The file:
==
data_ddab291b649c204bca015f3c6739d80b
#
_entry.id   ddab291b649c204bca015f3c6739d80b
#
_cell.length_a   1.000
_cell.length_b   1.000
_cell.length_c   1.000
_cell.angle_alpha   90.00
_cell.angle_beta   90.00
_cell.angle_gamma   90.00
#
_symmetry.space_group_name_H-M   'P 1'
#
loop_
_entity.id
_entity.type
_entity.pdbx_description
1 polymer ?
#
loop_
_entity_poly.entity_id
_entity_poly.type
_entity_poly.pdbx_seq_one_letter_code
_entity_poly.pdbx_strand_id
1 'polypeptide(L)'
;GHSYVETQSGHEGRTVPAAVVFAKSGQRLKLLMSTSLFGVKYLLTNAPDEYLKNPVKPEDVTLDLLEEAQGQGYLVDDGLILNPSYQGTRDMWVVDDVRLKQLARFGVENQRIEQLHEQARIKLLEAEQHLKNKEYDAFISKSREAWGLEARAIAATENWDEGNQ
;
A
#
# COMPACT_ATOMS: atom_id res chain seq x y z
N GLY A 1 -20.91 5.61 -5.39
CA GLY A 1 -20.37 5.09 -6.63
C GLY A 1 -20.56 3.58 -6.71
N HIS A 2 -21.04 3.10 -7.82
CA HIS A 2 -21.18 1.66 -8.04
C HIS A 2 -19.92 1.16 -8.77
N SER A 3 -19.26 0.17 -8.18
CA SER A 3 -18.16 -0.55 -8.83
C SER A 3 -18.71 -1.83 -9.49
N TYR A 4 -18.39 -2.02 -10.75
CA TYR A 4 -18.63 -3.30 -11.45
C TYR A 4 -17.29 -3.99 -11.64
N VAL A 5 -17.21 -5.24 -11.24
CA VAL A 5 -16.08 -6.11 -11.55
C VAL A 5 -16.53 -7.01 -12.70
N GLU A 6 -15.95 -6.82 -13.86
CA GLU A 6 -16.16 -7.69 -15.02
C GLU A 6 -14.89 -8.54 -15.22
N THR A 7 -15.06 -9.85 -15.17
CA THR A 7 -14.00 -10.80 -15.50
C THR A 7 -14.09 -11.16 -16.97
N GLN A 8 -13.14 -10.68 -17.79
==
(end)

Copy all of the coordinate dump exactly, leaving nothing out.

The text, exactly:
data_ddab291b649c204bca015f3c6739d80b
#
_entry.id   ddab291b649c204bca015f3c6739d80b
#
_cell.length_a   1.000
_cell.length_b   1.000
_cell.length_c   1.000
_cell.angle_alpha   90.00
_cell.angle_beta   90.00
_cell.angle_gamma   90.00
#
_symmetry.space_group_name_H-M   'P 1'
#
loop_
_entity.id
_entity.type
_entity.pdbx_description
1 polymer ?
#
loop_
_entity_poly.entity_id
_entity_poly.type
_entity_poly.pdbx_seq_one_letter_code
_entity_poly.pdbx_strand_id
1 'polypeptide(L)'
;GHSYVETQSGHEGRTVPAAVVFAKSGQRLKLLMSTSLFGVKYLLTNAPDEYLKNPVKPEDVTLDLLEEAQGQGYLVDDGLILNPSYQGTRDMWVVDDVRLKQLARFGVENQRIEQLHEQARIKLLEAEQHLKNKEYDAFISKSREAWGLEARAIAATENWDEGNQ
;
A
#
# COMPACT_ATOMS: atom_id res chain seq x y z
N GLY A 1 -20.91 5.61 -5.39
CA GLY A 1 -20.37 5.09 -6.63
C GLY A 1 -20.56 3.58 -6.71
N HIS A 2 -21.04 3.10 -7.82
CA HIS A 2 -21.18 1.66 -8.04
C HIS A 2 -19.92 1.16 -8.77
N SER A 3 -19.26 0.17 -8.18
CA SER A 3 -18.16 -0.55 -8.83
C SER A 3 -18.71 -1.83 -9.49
N TYR A 4 -18.39 -2.02 -10.75
CA TYR A 4 -18.63 -3.30 -11.45
C TYR A 4 -17.29 -3.99 -11.64
N VAL A 5 -17.21 -5.24 -11.24
CA VAL A 5 -16.08 -6.11 -11.55
C VAL A 5 -16.53 -7.01 -12.70
N GLU A 6 -15.95 -6.82 -13.86
CA GLU A 6 -16.16 -7.69 -15.02
C GLU A 6 -14.89 -8.54 -15.22
N THR A 7 -15.06 -9.85 -15.17
CA THR A 7 -14.00 -10.80 -15.50
C THR A 7 -14.09 -11.16 -16.97
N GLN A 8 -13.14 -10.68 -17.79